Afie Jurvanen brings folk into the 21st century as Bahamas | Music Features | Pittsburgh | Pittsburgh City Paper

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Afie Jurvanen brings folk into the 21st century as Bahamas

"I don't really want to get up there and say I'm a folk artist and have suspenders and a banjo and sing about traveling on freight trains and stuff like that."

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Afie Jurvanen was a prominent session player in Toronto, playing perhaps most notably with Feist, before setting out in 2008 with his solo project, Bahamas. His 2014 album Bahamas Is Afie was one of Canada's most lauded releases of the year, ending up No. 1 on CBC radio show Q's list of 2014's best albums. Jurvanen comes to Club Café Wed., Jan. 14, for his first show in Pittsburgh ever; he spoke with CP last week from his home in Toronto. A longer version of this interview appears on our music blog, FFW>>.

What was the idea behind the name of your latest album, Bahamas is Afie?

I think the idea was just a way of acknowledging my name in the music, and I felt like it was a nice time to do that, because I as a person feel a lot more comfortable with where I'm at and who I am, and I think that's reflected in the album I made. When I first started playing, I didn't really know what I was doing, and it was much easier just to be Bahamas, not be Afie Jurvanen.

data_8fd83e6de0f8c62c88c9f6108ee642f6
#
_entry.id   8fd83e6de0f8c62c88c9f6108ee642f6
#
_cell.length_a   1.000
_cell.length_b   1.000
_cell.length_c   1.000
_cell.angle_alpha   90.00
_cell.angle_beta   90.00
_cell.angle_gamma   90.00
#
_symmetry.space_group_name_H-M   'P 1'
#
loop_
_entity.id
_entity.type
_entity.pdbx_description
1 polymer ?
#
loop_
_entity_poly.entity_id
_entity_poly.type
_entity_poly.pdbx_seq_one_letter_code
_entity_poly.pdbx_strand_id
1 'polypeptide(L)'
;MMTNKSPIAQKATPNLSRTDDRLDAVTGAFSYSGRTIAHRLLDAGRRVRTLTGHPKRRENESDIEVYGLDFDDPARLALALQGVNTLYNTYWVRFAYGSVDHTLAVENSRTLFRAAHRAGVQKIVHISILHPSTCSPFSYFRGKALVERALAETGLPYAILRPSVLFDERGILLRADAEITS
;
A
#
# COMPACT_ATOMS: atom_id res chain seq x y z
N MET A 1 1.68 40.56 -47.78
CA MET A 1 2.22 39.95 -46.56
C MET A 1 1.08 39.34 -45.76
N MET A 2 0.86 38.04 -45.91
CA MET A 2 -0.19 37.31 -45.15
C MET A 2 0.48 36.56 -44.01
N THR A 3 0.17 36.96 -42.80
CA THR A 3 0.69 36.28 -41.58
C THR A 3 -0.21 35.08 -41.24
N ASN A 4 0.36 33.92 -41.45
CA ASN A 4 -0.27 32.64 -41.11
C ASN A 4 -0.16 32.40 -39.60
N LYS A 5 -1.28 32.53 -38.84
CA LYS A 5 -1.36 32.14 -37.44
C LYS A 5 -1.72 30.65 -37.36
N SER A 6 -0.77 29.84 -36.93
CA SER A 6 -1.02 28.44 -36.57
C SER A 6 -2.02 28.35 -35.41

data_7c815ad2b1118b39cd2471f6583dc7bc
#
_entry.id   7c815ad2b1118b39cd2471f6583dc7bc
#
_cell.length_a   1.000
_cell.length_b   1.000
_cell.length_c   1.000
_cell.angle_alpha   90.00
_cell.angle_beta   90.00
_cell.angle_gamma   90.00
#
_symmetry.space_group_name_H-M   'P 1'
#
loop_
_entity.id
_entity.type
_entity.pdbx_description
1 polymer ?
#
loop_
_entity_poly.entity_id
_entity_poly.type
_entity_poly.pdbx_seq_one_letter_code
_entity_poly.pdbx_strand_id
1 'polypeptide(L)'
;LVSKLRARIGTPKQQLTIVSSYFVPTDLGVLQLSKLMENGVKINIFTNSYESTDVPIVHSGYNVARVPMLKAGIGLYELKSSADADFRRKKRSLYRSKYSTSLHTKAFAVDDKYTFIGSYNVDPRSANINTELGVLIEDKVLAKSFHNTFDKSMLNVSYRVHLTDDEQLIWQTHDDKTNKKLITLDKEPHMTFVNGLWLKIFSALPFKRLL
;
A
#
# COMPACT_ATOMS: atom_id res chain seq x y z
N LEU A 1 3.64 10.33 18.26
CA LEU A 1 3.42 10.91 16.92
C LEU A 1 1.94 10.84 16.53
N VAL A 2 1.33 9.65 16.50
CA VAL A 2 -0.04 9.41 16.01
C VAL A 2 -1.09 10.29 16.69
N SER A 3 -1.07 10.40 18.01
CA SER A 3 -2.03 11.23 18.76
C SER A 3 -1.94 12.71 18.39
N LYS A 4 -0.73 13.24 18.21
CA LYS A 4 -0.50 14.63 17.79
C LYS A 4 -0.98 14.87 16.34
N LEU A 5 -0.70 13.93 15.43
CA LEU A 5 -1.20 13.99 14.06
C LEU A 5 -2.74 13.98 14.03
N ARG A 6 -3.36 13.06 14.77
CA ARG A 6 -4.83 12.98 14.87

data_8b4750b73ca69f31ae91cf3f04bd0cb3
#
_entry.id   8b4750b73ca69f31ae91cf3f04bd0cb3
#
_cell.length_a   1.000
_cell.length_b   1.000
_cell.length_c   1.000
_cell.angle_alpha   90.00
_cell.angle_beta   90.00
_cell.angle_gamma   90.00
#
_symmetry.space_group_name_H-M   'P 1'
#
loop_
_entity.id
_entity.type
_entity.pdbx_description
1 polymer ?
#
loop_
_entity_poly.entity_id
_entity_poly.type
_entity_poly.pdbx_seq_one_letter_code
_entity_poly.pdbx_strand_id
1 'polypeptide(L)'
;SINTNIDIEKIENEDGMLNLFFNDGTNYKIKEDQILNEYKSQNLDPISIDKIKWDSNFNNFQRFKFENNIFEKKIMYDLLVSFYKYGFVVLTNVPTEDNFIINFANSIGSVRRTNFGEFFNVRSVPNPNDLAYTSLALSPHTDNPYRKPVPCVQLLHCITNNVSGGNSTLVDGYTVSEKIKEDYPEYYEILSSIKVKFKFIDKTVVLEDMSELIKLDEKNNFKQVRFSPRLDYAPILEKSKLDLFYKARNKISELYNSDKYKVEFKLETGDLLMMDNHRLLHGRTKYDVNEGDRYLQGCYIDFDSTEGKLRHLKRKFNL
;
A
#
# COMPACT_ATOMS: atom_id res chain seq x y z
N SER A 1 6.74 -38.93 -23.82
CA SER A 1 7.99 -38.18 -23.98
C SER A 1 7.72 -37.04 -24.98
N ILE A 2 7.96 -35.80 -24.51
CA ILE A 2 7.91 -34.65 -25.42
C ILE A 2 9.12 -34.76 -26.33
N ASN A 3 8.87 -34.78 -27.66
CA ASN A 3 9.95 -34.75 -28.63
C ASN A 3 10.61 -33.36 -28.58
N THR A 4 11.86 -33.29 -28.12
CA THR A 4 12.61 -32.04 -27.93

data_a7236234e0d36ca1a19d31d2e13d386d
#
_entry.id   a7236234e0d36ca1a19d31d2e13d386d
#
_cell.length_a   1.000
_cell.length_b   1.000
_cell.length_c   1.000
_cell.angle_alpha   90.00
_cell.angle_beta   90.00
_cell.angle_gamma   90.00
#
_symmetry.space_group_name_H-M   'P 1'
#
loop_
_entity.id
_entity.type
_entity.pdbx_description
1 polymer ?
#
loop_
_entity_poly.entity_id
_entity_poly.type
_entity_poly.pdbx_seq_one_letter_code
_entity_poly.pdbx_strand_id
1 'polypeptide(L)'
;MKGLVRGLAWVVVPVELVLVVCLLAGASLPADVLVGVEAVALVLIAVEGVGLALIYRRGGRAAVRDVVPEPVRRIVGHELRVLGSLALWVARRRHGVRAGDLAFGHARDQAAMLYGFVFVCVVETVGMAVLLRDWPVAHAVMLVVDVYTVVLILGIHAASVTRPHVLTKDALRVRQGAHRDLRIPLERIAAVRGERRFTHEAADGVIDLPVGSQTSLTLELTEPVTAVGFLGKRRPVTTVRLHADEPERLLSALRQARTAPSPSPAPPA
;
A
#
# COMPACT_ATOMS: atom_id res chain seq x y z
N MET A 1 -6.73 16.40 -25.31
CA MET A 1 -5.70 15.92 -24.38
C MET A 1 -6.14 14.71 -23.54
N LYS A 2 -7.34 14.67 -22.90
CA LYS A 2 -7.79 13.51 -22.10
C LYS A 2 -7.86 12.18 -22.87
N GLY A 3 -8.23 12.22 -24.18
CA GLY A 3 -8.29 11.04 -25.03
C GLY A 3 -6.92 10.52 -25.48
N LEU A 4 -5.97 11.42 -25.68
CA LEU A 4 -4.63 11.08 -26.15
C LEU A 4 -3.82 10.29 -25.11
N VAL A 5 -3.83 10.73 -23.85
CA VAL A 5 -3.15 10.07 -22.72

Do you feel like you honor the guitar or concentrate on your guitar parts more than the average singer-songwriter?

I have so much admiration and reverence for the guitar. I've sort of had this 20-year love affair with it. I think it's inevitable that it forms who I am as a musician, but I try not to focus on it. I try to write songs that appeal to not just me but hopefully a wide range of people. And if you make it all about the guitar, you alienate a lot of people.

Baha man: Afie Jurvanen
  • Baha man: Afie Jurvanen

You seem to draw from your own life in your writing.

For the most part I usually sing in the first person, and often those are my ideas, my feelings, and just as often, I'm translating my family, my friends, the people around me, and creating some kind of narrative out of that.

I'm still trying to write a better love song, all the time. I'm not sure why. There's very few of them out there that have this quality that I like: the ability to be a very, very sad song, but also full of love. I think of a song like "You Were Always on My Mind," by Willie Nelson: It has all of those qualities. I try to think about that when I'm writing.

You're often referred to as a "roots" or "folk" artist. Do you identify with that term?

I love folk music, I love roots music, and I play a whole lot of acoustic guitar. The only thing that I'm always wary of is: I hope I'm not doing anything that's "retro." I don't really want to get up there and say I'm a folk artist and have suspenders and a banjo and sing about traveling on freight trains and stuff like that. It's not relevant to my life, and I think it's not relevant to many people's lives at this point. Finding a way to sing about the time that I live in and things that are personal to me, that's something that I think about a lot more.

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